Companies with managers who show an interest in their direct report’s career aspirations have employees that are 15.6 percentage points more engaged, according to Culture Lab data. Conversely, the same data shows that when a manager doesn’t show interest in their career, direct reports are 43 percent more likely to leave. With scalable, built-in support and training, your managers can gain the resources and knowledge they need to have high-quality career conversations with direct reports, help employees set clear and personalised development goals, and coach them along the way.

Help employees take charge of their own development

At the same time, employees should not have to wait for their managers to start investing in their growth. An effective employee development tool offers employees opportunities for continuous learning, adaptable and easy-to-access plans, helpful reminders, and measurable goals. This empowers your employees to take ownership of their own development each and every day. When employees create personalized development plans (in partnership with their manager), they can picture a motivating future at your company — which in turn helps your business increase retention and engagement.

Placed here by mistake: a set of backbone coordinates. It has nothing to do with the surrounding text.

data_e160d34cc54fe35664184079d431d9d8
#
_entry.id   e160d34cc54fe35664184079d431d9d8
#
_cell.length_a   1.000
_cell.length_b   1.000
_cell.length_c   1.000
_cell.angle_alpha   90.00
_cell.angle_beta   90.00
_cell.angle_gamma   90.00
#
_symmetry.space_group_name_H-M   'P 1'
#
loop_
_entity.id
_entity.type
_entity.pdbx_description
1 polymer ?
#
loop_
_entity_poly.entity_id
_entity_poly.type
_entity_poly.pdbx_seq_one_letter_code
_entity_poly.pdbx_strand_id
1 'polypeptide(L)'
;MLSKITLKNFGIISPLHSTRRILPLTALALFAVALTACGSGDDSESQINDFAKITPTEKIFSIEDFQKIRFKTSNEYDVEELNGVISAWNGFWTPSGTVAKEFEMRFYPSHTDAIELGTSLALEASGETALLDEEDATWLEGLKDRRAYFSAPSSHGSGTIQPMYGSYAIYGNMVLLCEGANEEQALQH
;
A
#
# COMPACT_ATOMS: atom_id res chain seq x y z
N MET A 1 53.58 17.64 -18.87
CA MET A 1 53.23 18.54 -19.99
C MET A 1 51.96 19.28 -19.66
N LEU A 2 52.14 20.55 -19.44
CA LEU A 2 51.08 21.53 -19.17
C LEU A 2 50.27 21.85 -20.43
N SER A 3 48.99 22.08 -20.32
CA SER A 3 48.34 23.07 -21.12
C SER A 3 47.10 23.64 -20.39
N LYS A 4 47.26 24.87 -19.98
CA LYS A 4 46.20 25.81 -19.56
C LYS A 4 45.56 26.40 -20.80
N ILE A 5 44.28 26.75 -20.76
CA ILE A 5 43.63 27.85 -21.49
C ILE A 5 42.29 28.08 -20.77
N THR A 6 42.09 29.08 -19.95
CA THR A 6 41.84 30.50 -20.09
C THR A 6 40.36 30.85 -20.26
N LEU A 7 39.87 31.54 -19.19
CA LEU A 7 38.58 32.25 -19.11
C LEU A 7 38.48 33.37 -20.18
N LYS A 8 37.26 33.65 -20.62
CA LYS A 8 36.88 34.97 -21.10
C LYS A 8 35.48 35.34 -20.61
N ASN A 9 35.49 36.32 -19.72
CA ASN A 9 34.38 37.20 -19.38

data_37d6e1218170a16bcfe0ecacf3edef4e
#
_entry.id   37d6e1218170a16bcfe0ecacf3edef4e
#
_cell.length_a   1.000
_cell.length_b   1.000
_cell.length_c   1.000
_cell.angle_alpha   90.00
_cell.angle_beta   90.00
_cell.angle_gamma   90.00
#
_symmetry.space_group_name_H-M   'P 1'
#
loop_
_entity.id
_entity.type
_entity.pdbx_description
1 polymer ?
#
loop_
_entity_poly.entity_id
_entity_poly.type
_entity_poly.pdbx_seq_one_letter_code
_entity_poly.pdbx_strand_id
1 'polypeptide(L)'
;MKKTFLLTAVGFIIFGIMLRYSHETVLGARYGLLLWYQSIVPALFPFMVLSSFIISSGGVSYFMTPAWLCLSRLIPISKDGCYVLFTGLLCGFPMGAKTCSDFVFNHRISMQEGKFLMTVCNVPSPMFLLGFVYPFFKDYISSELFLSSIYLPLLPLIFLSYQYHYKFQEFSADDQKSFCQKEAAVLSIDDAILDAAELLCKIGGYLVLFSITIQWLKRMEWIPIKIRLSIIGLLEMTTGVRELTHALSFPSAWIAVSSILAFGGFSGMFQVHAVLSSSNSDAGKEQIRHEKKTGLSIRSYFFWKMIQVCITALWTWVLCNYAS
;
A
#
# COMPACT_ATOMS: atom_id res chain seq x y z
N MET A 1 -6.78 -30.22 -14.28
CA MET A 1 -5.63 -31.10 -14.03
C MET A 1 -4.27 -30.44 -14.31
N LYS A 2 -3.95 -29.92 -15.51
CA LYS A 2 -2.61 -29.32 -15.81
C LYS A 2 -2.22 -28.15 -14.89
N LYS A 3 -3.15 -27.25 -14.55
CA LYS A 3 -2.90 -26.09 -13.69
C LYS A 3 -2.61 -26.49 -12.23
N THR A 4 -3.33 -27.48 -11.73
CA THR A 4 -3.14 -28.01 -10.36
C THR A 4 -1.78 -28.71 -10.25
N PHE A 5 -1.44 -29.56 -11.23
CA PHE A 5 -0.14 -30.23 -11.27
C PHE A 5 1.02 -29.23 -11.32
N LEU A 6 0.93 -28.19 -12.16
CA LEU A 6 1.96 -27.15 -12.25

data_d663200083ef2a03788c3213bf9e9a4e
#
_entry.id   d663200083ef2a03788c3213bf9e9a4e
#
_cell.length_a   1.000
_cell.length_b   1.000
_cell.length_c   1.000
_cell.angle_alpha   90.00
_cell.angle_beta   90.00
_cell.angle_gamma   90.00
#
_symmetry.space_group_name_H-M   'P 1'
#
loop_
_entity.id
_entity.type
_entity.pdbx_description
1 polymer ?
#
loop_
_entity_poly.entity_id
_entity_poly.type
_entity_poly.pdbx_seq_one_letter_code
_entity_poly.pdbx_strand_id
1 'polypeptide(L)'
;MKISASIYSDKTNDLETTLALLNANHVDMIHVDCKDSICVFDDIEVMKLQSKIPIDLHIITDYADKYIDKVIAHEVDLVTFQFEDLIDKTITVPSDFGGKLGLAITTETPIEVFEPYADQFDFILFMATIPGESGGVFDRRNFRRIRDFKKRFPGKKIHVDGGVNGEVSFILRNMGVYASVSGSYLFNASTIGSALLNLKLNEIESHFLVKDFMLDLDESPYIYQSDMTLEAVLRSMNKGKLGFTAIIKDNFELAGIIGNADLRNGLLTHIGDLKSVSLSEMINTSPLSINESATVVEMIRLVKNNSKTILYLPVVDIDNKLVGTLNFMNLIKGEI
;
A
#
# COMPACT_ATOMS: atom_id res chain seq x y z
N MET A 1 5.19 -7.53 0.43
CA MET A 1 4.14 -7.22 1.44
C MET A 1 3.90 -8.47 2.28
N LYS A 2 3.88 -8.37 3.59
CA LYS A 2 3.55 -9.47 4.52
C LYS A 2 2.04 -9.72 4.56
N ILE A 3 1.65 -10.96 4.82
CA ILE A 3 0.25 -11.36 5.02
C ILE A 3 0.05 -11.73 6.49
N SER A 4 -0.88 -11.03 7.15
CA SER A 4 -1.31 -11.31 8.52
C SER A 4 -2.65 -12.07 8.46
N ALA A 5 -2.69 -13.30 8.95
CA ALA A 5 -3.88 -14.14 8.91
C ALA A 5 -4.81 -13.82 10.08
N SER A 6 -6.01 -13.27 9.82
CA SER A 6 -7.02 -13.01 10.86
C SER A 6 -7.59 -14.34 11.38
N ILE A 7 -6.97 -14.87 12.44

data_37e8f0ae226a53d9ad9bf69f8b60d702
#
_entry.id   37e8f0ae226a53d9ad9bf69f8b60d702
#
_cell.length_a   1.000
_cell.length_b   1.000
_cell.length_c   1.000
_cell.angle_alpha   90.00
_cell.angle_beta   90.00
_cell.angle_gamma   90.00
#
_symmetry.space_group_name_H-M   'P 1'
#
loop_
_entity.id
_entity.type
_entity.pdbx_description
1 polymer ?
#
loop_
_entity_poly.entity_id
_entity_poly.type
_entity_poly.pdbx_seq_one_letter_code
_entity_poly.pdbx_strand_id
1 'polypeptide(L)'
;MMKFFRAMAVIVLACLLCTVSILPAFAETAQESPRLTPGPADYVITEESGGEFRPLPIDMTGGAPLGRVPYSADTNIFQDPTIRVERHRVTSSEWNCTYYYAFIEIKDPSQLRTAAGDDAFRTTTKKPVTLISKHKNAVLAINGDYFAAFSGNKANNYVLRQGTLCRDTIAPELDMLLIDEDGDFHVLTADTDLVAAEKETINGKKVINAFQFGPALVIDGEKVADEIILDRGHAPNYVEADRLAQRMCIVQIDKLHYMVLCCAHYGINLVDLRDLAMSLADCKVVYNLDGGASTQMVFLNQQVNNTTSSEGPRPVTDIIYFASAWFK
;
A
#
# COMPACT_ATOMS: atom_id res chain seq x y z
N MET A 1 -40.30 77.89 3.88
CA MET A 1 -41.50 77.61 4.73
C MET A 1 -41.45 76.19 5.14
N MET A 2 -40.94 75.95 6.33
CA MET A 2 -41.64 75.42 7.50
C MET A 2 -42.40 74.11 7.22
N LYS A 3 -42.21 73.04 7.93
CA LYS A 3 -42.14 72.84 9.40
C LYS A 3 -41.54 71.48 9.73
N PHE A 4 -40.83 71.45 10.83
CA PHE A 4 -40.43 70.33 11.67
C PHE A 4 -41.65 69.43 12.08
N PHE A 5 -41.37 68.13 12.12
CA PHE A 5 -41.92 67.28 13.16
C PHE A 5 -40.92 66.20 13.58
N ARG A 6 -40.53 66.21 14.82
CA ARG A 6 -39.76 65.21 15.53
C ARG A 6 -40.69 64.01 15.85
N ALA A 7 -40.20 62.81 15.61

Use engagement results to pinpoint development needs

Engagement surveys can (and should) fuel your employee development strategy. Use the results from your latest survey to diagnose which employee groups may need more growth and development support. Maybe early career folks would benefit from a mentorship program or additional on-the-job training. Or, perhaps your new managers crave guidance on how to be effective team leaders. Whatever your findings may be, let them influence how and where your business invests in development. 

Your business can then gather new survey data to check how employee attitudes towards development changed after any updates to your L&D strategy. These insights allow your organization to measure the impact of your changes while continuing to track and address longer-term employee development trends. 

How development boosts performance 

Problem: Employees do not understand what is expected of them